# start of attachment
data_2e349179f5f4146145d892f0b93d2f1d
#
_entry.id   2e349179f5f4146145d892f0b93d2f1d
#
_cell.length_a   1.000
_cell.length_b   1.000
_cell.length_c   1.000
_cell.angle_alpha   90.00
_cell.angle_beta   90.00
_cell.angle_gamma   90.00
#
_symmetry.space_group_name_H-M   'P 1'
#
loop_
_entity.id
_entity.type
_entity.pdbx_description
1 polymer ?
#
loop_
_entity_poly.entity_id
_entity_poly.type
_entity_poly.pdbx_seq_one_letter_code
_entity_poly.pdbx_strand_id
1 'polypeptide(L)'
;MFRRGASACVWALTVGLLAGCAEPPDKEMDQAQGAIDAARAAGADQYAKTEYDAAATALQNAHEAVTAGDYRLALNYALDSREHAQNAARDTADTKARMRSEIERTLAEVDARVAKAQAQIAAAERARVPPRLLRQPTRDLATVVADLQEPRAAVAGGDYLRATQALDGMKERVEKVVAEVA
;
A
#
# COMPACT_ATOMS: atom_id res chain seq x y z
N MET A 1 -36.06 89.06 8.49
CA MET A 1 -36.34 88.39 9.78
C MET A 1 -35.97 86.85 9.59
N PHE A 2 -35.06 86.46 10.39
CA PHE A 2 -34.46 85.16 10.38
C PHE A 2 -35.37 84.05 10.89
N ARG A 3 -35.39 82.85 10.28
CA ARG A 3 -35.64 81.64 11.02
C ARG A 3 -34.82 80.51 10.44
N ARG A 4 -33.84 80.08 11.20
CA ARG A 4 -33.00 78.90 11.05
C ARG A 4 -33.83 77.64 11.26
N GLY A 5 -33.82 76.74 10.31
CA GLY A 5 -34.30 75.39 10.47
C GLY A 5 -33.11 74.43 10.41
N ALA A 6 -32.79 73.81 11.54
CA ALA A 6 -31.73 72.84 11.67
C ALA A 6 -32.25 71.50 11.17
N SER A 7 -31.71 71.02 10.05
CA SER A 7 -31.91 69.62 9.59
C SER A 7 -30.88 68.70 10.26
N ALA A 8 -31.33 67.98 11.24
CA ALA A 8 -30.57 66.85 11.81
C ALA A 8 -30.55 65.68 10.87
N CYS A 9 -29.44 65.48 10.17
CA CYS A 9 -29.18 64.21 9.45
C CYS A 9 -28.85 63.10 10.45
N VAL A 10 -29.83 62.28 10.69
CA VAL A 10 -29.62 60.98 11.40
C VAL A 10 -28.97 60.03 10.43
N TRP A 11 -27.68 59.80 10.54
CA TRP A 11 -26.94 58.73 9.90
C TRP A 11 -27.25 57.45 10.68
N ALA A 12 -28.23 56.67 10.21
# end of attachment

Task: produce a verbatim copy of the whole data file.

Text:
data_2e349179f5f4146145d892f0b93d2f1d
#
_entry.id   2e349179f5f4146145d892f0b93d2f1d
#
_cell.length_a   1.000
_cell.length_b   1.000
_cell.length_c   1.000
_cell.angle_alpha   90.00
_cell.angle_beta   90.00
_cell.angle_gamma   90.00
#
_symmetry.space_group_name_H-M   'P 1'
#
loop_
_entity.id
_entity.type
_entity.pdbx_description
1 polymer ?
#
loop_
_entity_poly.entity_id
_entity_poly.type
_entity_poly.pdbx_seq_one_letter_code
_entity_poly.pdbx_strand_id
1 'polypeptide(L)'
;MFRRGASACVWALTVGLLAGCAEPPDKEMDQAQGAIDAARAAGADQYAKTEYDAAATALQNAHEAVTAGDYRLALNYALDSREHAQNAARDTADTKARMRSEIERTLAEVDARVAKAQAQIAAAERARVPPRLLRQPTRDLATVVADLQEPRAAVAGGDYLRATQALDGMKERVEKVVAEVA
;
A
#
# COMPACT_ATOMS: atom_id res chain seq x y z
N MET A 1 -36.06 89.06 8.49
CA MET A 1 -36.34 88.39 9.78
C MET A 1 -35.97 86.85 9.59
N PHE A 2 -35.06 86.46 10.39
CA PHE A 2 -34.46 85.16 10.38
C PHE A 2 -35.37 84.05 10.89
N ARG A 3 -35.39 82.85 10.28
CA ARG A 3 -35.64 81.64 11.02
C ARG A 3 -34.82 80.51 10.44
N ARG A 4 -33.84 80.08 11.20
CA ARG A 4 -33.00 78.90 11.05
C ARG A 4 -33.83 77.64 11.26
N GLY A 5 -33.82 76.74 10.31
CA GLY A 5 -34.30 75.39 10.47
C GLY A 5 -33.11 74.43 10.41
N ALA A 6 -32.79 73.81 11.54
CA ALA A 6 -31.73 72.84 11.67
C ALA A 6 -32.25 71.50 11.17
N SER A 7 -31.71 71.02 10.05
CA SER A 7 -31.91 69.62 9.59
C SER A 7 -30.88 68.70 10.26
N ALA A 8 -31.33 67.98 11.24
CA ALA A 8 -30.57 66.85 11.81
C ALA A 8 -30.55 65.68 10.87
N CYS A 9 -29.44 65.48 10.17
CA CYS A 9 -29.18 64.21 9.45
C CYS A 9 -28.85 63.10 10.45
N VAL A 10 -29.83 62.28 10.69
CA VAL A 10 -29.62 60.98 11.40
C VAL A 10 -28.97 60.03 10.43
N TRP A 11 -27.68 59.80 10.54
CA TRP A 11 -26.94 58.73 9.90
C TRP A 11 -27.25 57.45 10.68
N ALA A 12 -28.23 56.67 10.21